Sustainable finance is critical to the successful execution of the energy transition. The speed at which the market is growing has seen issuance multiply year after year – sustainable bond issuance is expected to exceed $1 trillion in 2021 – with the introduction of new products greatly expanding the universe of issuers able to obtain sustainable financing.
Of these, sustainability-linked debt instruments – which include sustainability-linked bonds and sustainability-linked loans – are potentially the most important for companies implementing transition financing across all sectors. However, there is a lack of transparency and consistency when it comes to environmental, social and governance marketing, alongside non-uniform labelling of commitments and reporting. This means it is increasingly challenging for investors to identify which corporates’ sustainability claims are reliable, and which companies are guilty of green or sustainability washing.
Sustainability-linked instruments – and especially those linked to carbon-exposed sectors – are of particular concern. Such instruments enable issuers to use the proceeds for more general corporate purposes and are underpinned by selected sustainability performance targets.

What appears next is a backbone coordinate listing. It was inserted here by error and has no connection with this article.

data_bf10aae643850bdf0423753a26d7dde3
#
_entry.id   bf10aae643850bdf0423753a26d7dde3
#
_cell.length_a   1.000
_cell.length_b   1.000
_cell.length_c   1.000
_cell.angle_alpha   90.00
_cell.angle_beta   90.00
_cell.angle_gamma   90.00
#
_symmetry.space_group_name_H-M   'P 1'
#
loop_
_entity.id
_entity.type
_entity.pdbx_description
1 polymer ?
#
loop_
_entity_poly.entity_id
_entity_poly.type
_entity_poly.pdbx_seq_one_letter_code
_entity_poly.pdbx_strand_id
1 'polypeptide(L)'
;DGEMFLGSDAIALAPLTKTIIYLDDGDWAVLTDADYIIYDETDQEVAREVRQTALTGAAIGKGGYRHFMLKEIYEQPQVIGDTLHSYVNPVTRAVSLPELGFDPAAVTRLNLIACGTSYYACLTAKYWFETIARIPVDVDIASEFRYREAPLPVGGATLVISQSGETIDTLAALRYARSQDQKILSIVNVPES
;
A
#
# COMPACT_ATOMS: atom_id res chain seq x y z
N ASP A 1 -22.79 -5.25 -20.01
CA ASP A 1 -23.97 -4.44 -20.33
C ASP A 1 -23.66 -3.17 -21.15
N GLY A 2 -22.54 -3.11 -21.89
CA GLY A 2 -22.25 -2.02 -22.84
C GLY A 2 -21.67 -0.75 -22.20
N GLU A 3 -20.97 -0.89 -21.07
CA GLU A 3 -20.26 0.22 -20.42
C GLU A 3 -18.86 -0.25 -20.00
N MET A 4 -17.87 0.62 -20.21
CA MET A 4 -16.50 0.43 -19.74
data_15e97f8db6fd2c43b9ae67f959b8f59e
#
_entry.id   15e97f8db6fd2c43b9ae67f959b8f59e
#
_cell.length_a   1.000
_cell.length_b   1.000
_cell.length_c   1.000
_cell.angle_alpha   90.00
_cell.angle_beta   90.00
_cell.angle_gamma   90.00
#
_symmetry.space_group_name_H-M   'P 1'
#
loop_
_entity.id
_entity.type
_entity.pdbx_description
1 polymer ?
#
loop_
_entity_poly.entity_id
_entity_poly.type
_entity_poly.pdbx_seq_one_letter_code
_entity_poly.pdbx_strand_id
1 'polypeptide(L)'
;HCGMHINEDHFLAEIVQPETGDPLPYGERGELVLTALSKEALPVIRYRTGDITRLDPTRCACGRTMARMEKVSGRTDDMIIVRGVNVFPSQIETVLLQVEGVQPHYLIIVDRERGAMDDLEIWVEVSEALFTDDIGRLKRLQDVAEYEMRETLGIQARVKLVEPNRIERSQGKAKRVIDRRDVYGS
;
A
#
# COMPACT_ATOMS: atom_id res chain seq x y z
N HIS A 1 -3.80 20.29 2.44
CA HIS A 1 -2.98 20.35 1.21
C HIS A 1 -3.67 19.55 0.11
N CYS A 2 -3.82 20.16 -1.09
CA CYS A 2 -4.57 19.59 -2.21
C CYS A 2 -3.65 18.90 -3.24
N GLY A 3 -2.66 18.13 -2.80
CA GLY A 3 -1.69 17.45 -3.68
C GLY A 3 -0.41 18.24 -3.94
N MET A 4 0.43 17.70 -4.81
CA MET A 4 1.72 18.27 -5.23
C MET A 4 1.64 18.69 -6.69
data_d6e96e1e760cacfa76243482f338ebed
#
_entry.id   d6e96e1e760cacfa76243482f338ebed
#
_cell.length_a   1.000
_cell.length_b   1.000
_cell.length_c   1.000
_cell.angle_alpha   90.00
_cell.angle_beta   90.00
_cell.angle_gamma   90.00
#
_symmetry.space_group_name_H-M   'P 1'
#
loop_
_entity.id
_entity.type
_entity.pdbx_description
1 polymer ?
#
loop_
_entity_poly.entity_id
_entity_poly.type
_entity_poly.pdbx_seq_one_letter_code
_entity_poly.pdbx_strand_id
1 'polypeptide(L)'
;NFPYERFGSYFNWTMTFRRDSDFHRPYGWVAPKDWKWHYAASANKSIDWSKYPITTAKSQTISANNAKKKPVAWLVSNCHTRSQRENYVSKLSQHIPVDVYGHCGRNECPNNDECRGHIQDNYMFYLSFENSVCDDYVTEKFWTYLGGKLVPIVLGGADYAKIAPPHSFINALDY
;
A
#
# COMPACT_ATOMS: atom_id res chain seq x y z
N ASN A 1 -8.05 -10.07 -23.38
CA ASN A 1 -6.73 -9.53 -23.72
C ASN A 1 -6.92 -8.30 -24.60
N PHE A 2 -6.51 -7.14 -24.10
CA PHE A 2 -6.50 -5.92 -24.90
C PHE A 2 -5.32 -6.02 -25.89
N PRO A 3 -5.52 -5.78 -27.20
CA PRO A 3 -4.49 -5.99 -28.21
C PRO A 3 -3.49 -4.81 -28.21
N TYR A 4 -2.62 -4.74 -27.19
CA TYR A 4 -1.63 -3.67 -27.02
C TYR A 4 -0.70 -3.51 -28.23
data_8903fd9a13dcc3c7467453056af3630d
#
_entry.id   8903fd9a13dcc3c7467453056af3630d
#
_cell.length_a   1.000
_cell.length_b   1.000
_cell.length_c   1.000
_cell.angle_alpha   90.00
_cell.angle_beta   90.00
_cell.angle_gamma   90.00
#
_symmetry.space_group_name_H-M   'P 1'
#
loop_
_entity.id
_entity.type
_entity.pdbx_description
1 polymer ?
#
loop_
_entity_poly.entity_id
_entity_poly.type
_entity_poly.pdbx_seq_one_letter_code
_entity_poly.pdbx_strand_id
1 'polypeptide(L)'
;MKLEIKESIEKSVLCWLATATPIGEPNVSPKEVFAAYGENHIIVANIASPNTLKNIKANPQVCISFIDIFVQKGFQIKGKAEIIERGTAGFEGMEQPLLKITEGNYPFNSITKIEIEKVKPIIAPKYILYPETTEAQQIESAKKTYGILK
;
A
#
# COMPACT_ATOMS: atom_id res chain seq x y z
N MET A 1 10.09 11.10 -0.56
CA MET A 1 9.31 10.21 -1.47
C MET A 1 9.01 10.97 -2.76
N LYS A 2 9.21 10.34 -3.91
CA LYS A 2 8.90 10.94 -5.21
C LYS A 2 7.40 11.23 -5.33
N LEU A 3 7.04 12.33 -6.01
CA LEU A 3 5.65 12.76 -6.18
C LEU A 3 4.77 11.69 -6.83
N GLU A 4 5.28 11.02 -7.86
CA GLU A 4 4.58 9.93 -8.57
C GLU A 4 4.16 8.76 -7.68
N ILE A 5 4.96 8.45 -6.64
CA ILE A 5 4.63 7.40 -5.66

Important steps are underway to improve the quality of disclosure and reporting in the sustainable debt space. A number of voluntary standards, aimed at enhancing market transparency for use of proceeds within the sustainability linked debt market, now exist.
These include the International Capital Market Association’s Sustainability-Linked Bond Principles and the Loan Market Association’s Sustainability-Linked Loan Principles. And although these principles are voluntary, an estimated 97 percent of use of proceeds and 80 percent of sustainability-linked bonds issued globally in 2020 adhered to them, according to the ICMA.
Whether, and to what extent, corporates are fully aligned with these principles remains under question. As a result, issuers are increasingly turning to reputable and informed second-party opinion providers to substantiate their sustainability claims, while stakeholders are consulting these assessments before making investment decisions.
At S&P Global Ratings, for instance, we recently launched our SPO service for sustainability-linked financings, which assesses the alignment of entities’ sustainability-linked frameworks or transactions with the five components of the SLBP or SLLP. These include a selection of key performance indicators, calibration of SPTs, instrument characteristics, reporting and post-issuance review.
To inform on the credibility of these projects, for the first time, S&P Global Ratings will give its opinion on the materiality and ambition of the selected KPIs in line with ICMA alignment principles in order to enhance investor understanding and improve execution.
Investor demand for more detailed ESG disclosure will continue to drive improvements in this field. And while there is still some way to go in terms of harmonising the sustainable debt industry, SPOs will address the need for greater transparency and informed assessments for instrument-level ESG disclosure in a growing debt market.
Susan Gray is global head of sustainable finance business and innovation at S&P Global Ratings